On Friday, I flew out of New York’s JFK T1 after experiencing what was the longest airport security line I have ever seen. It literally stretched from the zig-zag queue at the center of the terminal to the far end of the terminal, and then around the corner. The TSA, of course, knows that terrorists now target security lines, rather than airplanes, and doesn’t seem to care that they are putting us at risk, but I digress.
After finally reaching the front of the queue, I spotted, for the first time, the TSA’s new experiment with bomb-sniffing dogs. Interested in finally seeing the TSA put a far better solution in place for the detection of non-metallic explosives than the body scanners, I snapped a few pictures, including the one here.
But, of course, the TSA can’t leave well enough alone. “You can’t take pictures!” barks the dog’s handler. I can’t? Well that’s news to me, and I consider myself pretty up-to-date on aviation security law. 🙂 I soon spot an STSO (supervisory transportation security officer — the “3 stripe” blue uniform people) and ask her to clarify, but she tells me she doesn’t have time to talk to me. Eventually, I spot her boss, the TSM (transportation security manager — always wearing a suit), a very friendly South Asian woman who is cheerfully tells me that my First Amendment right to photograph has been suspended:
Jon: Are you the TSM by chance?
Jon: I have a question for you.
Jon: What’s the policy on taking pictures in line? The person with the K-9 told me I was not allowed to take pictures.
TSM: Yes, that’s a screening process, what he’s doing there, so you’re not allowed to take pictures.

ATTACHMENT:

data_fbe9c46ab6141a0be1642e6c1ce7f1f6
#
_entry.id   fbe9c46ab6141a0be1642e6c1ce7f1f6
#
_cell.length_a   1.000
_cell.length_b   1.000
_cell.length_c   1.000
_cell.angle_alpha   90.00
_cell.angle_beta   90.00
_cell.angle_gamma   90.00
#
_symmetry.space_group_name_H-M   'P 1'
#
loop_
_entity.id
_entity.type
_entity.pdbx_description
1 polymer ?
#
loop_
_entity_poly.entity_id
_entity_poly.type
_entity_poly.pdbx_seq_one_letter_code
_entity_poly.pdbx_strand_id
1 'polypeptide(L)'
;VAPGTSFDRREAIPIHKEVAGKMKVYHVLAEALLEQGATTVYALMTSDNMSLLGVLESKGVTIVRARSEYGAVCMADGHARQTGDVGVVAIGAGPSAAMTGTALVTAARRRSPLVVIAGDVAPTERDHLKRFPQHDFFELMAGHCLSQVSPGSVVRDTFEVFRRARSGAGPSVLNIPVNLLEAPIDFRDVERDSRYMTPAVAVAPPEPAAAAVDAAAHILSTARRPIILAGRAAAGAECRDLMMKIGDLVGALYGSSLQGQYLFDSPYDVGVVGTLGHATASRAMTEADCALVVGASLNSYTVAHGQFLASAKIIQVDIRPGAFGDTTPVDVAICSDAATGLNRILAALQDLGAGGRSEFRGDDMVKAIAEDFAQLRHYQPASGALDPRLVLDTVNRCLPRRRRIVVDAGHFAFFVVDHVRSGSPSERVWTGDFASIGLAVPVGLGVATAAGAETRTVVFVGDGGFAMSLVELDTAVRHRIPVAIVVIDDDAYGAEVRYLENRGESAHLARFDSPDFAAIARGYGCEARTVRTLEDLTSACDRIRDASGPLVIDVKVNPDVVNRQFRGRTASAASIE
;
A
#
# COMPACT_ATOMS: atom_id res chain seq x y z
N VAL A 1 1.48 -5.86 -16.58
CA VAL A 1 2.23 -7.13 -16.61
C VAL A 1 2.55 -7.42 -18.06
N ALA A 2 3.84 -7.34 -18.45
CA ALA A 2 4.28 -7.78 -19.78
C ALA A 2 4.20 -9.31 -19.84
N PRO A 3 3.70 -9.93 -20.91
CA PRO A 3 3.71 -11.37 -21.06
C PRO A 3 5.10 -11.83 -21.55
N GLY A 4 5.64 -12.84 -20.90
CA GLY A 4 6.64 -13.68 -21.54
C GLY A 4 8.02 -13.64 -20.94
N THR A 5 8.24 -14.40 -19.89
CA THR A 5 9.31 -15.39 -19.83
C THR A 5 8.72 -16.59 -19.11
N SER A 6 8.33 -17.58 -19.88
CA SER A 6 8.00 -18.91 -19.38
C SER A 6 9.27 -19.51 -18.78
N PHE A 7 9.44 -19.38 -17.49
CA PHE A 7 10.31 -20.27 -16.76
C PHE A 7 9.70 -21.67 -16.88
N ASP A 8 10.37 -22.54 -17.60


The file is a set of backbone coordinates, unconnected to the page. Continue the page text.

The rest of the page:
Jon: OK, so that’s a federal regulation?
Jon: Not New York state, that’s a TSA…
TSM: No, not New York state, it’s federal.
Jon: Ok, so if I ask the TSA, because I’m a civil rights advocate, and my job is to sue the TSA, if I ask them, they’re going to tell me that I’m not allowed to take the pictures, and that’s official TSA policy?
TSM: You have to specify what you were doing.
Jon: Taking a picture of a K-9.
TSM: You can’t.
TSM: Because that’s a screening process.
Where legal, I generally record my interactions with the TSA, and New York being a 1-party consent state (any party to a conversation may record it), I got an audio recording (.mp3). (As a side note, a reasonable argument can be made, and some courts have held, that audio or video recording of government officials while working in public is constitutionally protected even in 2-party consent states.)
Why is this a “big deal,” some may ask: Any time the government restricts our ability to take pictures, they are reducing their accountability to the people. Thousands of times per day, law enforcement in this country violates the rights of citizens, but only occasionally is it caught on camera, and only then is it punished (sometimes). By removing our ability to document their actions, they are insulating themselves from consequences for wrongdoing, and this a free society cannot stand.
I’ve asked the TSA’s Civil Rights Office to comment as to whether this is official TSA policy and await a reply, but expect a new lawsuit to be filed soon either way.